“‘The implementation of the tax put an immediate halt on peoples’ plans,’ Saretsky said via email. ‘Everyone wants to see what’s going to happen next before making any decisions. It changed the mentality of locals from a ‘fear of missing out’ to maybe I should wait.’”

“‘Here’s what I see, things are clearly trending downwards,’ Saretsky said. ‘After basically hitting a 40 per cent increase in price at one point how much further can we really expect it to go up? Real estate is cyclical. I don’t want to make any predictions, but if you look at all the data and the trends over the last four months, it’s certainly not encouraging. I would expect things to continue cooling, however September is generally an active month.’”

“‘If September is another slow month, then the writing is on the wall,’ he added.”

At Its Peak Or Beginning A Downturn

A report from the Tennessean. “Some things are more predictable than others. The topic and timing of this week’s column is one of those. For the last several years, David and I have attended a late summer conference in steamy Austin, Texas. Keller Williams Realty International’s (KWRI) Mega Agent Camp is routinely packed full of insights. One of the most valued presentations is always the market update presented by KWRI chairman and co-founder Gary Keller. As always, Keller’s presentations take an historical look at where we have been and then challenge us to draw reasonable assumptions about the future. The starting point was a broad-based question posed to all in attendance: Where are we in the housing cycle?”

“Nationally, the current market is at its peak or beginning a downturn. The market traditionally works its way through the cycle every seven years, so this should come as no surprise. The indicators of a downturn have already begun to surface in several markets across the U.S.; fortunately Middle Tennessee is lagging behind. Increasing days on the market, flat or increasing inventory, coupled with a slowdown in sales units and drop in average price are indicators that a downturn is imminent.”

Bloomberg on California. “Stacey Smith and her husband looked at about three dozen homes in the San Francisco Bay area and lost a bidding war before finally purchasing a four-bedroom house in June for $1.5 million — 40 percent more than the asking price. Their search wasn’t in Silicon Valley or San Francisco. It was just across the bay in Oakland, which has supplanted its pricier and better-known neighbors to become the region’s most heated real estate market.”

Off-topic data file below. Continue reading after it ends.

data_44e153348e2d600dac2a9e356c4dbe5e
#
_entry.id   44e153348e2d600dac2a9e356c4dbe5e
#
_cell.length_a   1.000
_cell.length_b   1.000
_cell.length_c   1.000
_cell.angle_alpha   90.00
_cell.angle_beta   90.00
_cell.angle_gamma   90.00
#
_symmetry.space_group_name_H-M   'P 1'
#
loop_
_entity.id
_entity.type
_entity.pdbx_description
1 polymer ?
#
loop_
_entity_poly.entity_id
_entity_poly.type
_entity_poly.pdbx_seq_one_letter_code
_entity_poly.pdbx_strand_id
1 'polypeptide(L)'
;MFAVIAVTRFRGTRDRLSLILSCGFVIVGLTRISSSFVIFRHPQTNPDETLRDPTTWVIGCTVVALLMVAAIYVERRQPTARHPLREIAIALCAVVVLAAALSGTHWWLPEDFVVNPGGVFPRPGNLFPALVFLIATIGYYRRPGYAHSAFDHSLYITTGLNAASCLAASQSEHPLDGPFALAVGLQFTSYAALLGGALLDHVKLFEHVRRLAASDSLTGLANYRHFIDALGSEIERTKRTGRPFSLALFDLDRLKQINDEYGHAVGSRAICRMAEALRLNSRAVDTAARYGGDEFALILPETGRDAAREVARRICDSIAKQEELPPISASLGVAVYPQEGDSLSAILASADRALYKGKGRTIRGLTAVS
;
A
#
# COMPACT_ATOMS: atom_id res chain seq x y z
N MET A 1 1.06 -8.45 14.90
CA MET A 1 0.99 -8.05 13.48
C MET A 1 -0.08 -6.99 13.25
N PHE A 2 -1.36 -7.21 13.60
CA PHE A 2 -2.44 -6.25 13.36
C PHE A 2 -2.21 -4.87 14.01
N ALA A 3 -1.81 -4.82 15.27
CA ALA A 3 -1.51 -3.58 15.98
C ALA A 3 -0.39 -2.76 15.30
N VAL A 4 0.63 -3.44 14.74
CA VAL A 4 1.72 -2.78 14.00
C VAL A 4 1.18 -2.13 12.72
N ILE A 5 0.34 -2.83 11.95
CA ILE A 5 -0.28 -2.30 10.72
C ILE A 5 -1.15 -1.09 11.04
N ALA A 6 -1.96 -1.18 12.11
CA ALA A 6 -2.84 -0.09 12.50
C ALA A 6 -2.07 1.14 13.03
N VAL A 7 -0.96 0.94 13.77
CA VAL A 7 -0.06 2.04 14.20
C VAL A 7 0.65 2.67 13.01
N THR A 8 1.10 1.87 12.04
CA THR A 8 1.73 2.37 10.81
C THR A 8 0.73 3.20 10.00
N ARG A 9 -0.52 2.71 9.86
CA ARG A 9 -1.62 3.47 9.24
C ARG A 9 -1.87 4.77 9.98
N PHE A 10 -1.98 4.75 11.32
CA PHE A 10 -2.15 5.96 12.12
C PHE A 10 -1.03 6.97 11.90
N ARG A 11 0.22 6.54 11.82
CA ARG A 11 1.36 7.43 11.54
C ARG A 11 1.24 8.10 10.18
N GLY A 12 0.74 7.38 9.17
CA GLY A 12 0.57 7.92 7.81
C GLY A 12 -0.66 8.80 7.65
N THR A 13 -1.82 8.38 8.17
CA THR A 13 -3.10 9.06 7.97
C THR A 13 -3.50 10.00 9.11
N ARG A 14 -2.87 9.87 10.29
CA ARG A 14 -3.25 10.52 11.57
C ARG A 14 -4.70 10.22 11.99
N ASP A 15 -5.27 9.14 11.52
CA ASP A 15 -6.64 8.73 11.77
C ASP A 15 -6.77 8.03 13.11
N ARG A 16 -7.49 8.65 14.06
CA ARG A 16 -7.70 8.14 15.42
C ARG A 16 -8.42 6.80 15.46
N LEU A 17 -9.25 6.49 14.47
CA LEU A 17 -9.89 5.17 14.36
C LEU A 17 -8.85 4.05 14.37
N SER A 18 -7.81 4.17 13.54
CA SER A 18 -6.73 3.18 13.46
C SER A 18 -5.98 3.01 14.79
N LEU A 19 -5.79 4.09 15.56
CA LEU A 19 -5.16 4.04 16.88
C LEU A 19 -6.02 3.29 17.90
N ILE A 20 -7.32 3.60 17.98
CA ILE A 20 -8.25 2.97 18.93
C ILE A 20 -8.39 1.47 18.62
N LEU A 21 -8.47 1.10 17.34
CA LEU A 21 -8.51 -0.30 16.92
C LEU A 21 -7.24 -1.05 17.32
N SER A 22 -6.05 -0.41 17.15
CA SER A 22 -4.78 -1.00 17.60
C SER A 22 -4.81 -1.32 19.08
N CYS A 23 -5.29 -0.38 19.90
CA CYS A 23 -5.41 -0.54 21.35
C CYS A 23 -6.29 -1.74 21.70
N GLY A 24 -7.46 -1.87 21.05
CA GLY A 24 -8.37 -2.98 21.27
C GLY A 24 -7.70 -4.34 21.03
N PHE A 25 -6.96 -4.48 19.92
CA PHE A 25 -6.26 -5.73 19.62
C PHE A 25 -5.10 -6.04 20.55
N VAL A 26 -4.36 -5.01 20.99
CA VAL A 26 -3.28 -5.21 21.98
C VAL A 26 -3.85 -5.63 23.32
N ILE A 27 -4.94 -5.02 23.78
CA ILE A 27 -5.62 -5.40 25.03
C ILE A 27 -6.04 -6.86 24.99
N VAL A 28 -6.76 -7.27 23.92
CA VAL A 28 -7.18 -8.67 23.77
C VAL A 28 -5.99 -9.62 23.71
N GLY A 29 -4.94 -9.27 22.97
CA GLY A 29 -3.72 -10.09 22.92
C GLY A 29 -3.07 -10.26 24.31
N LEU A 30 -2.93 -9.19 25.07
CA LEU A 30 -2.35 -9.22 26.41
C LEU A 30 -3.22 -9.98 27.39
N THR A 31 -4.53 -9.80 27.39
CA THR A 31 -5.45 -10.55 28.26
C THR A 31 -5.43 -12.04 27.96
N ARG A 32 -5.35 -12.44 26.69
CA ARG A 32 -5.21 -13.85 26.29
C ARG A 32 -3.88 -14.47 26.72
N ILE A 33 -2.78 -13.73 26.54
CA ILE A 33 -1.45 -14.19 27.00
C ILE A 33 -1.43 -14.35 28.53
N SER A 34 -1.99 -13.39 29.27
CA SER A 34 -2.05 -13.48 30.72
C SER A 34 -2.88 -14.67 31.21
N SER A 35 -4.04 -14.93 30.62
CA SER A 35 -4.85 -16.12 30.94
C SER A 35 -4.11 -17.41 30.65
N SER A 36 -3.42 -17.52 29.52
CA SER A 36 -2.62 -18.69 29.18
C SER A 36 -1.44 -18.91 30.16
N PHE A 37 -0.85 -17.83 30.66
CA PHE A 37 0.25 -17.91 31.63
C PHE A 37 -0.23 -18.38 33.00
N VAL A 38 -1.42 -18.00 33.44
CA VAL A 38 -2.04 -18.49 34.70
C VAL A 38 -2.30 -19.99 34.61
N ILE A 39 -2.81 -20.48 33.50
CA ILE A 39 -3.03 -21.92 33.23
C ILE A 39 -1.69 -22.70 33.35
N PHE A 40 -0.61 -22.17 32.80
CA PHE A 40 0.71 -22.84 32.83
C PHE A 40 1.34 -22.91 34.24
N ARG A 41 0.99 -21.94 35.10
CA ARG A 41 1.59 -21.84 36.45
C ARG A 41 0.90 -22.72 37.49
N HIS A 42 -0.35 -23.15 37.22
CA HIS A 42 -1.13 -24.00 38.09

“‘Something we had to wrap our head around really quickly was the fact that we were automatically going to bid at least 30 percent over asking,’ said Smith, a 50-year-old strategy consultant who moved from San Francisco in search of more space for her family’s three kids. ‘It’s the new normal.’”

“The median home price in Oakland has soared 178 percent since 2011, almost double the gain in San Francisco, Paragon Real Estate Group data show. ‘Most markets would be pleased if they averaged asking price, or 1 or 2 percent over asking price,’ said Patrick Carlisle, chief market analyst at Paragon. ‘To see things averaging 9 to 17 percent over asking price is virtually unheard of. It’s the highest I’ve ever seen.’”

From Community Impact on Texas. “Previously the top single-family housing market in the U.S., the Greater Houston area fell behind the Dallas-Fort Worth market early this year, according to Metrostudy. The Houston market had 27,263 new homes under construction during the first quarter of this year—down 3,089 from the same time period in 2015. Similarly, the Conroe, Montgomery and Willis area saw a decline in new home construction during the second quarter of this year.”

“‘We built a lot of new communities with the goal of capturing some of the people that would be relocating to work at the new ExxonMobil campus, but that has not materialized in the volume that we thought it would,’ said Metrostudy-Houston Regional Director Lawrence Dean. ‘While the new home market is still going strong, we probably built too many new subdivisions and too many lots at the same time. It will take a little bit longer to build and sell the homes than we thought.’”

“‘It has been a pretty significant shift in the market,’ Gracepoint Homes President Tom Cox said. ‘The buyers that are above $450,000 are very discretionary buyers, and they are in a significant holding pattern right now.’”

“Additionally, homeowners who are looking to sell their homes are having a difficult time in the current market because homebuilders offer incentives to sell their inventory, such as paying bonuses to real estate agents and covering closing costs for homebuyers, said The Woodlands Realty Realtor Marisol Luyckx. ‘Homebuilders give a significant amount of incentives to real estate agents as well as buyers, so it is difficult to compete when you have a home for resale,’ Luyckx said. ‘That is when you know that [builders] are desperate to get rid of their inventory. If [homes] were selling quickly, they wouldn’t offer those things.’”